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It supports everything you would expect from a decent channelizer:
We use a straightforward implementation that is cache- and vector-friendly and we have a sane pthreads scheduler. At least on our computers, FCL is 2 to 5 times faster than the GnuRadio implementation. Hence fcl stands for Fastest Channelizer in Litoměřice.
You can find description of the mathematical principles of the channelizer in Chapter 2 of my thesis.
The following chart compares FCL with GnuRadio 3.7.10. FCL was tuned using the hints below on this page, GnuRadio was profiled using volk_profile. Frequency correction in FCL was disabled.
Practical results: Raspberry Pi 3 + rtl-sdr is able to receive 13 Tetra or Tetrapol channels in real time. As it maxes the usage of CPU and memory, proper cooling is necessary!
mkfifo /tmp/myout.ch rtl_sdr -f 90e6 -s 2e6 -g 49 -p 44 - | ./fcl -n 20 -s 13 -f "./fir.py 2e6 55e3 11e3" -c 3,8 -i U8 -o /tmp/myout.ch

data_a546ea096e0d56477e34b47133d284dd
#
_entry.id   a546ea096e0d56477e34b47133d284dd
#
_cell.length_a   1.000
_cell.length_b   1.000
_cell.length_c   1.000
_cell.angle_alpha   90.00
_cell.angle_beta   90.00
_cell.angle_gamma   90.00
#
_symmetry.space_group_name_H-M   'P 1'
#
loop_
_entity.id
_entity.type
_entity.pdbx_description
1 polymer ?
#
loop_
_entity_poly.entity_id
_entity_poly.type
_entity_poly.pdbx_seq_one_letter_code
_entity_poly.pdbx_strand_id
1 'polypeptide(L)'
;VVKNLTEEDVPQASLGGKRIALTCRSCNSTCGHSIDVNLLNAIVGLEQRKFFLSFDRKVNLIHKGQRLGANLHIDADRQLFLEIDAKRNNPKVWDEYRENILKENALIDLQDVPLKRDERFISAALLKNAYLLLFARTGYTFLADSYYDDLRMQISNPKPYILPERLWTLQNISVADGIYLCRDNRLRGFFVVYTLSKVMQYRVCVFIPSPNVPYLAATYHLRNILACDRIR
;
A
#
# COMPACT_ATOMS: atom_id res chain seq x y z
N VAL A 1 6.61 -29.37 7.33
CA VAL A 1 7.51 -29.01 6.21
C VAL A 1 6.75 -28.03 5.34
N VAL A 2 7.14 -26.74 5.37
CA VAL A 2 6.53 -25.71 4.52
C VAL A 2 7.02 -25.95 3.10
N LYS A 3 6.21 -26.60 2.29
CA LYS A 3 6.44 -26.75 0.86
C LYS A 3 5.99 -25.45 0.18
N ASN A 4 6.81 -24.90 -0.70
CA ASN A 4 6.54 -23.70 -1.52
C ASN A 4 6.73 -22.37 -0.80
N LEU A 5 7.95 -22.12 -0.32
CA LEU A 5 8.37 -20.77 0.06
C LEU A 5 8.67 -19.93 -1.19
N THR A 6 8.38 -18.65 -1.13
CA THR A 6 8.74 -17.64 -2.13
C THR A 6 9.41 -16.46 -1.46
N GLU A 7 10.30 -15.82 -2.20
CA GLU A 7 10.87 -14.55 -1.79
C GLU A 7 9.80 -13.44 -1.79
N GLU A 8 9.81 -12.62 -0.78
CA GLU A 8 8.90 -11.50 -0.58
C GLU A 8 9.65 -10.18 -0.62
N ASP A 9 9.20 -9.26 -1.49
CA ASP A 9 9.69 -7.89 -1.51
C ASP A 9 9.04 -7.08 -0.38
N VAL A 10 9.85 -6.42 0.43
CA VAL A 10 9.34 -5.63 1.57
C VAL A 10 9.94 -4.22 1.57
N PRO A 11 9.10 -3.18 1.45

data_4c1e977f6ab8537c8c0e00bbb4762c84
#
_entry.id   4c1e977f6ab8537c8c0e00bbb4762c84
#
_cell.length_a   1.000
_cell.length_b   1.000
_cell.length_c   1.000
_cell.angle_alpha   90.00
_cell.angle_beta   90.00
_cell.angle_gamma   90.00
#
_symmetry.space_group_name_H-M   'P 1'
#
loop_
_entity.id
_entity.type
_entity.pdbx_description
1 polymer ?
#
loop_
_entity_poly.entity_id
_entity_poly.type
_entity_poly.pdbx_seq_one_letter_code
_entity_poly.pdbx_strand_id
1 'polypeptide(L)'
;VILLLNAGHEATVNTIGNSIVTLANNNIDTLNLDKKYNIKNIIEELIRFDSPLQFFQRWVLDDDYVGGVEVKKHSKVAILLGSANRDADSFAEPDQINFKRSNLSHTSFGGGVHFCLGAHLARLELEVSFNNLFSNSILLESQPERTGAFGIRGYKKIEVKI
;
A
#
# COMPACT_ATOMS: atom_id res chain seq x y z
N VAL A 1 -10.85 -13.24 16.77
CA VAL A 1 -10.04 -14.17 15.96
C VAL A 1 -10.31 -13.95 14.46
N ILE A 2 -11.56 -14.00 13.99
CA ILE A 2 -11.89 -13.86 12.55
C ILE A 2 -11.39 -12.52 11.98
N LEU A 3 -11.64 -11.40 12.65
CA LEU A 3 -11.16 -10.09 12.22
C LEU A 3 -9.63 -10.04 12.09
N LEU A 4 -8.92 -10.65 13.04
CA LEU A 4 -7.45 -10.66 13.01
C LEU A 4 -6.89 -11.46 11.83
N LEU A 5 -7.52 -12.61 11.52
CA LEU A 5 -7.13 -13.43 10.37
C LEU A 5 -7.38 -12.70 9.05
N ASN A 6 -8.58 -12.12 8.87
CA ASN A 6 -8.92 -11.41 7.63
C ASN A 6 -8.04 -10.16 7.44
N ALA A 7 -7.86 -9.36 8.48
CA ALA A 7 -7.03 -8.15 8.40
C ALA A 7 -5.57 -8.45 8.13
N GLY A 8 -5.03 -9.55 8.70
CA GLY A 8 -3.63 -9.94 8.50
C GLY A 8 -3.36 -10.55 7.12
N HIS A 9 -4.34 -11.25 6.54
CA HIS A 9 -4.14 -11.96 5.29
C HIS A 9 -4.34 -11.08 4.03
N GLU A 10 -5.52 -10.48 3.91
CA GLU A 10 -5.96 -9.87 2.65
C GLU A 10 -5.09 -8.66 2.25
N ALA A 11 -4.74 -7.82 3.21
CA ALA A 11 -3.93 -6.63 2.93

i.e. read data as uint8_t, channelize to 20 channels with 20/13 oversample, select channels 3 and 8 (they are interleaved in the output stream, use the GnuRadio Deinterleave block to get them), output to /tmp/myout.ch
The tool listens on localhost:3333 (can be changed with -b and -p) and supports these commands:
There is a convenient wrapper around gnuradio firdes called fir.py.
usage: ./fir.py samplerate passband transition [rcos] passband/samplerate ... how much of spectrum to pass transition ... either transition width in Hz (for non-rcos filter), lower value means higher signal quality and higher computational complexity, or filter length in taps for rcos filter rcos ... use root raised cosine filter instead of Hamming window.
There is and example of how to use FCL to receive TETRA in examples/tetra.py. Other examples may follow as we port other brmlab tools to FCL.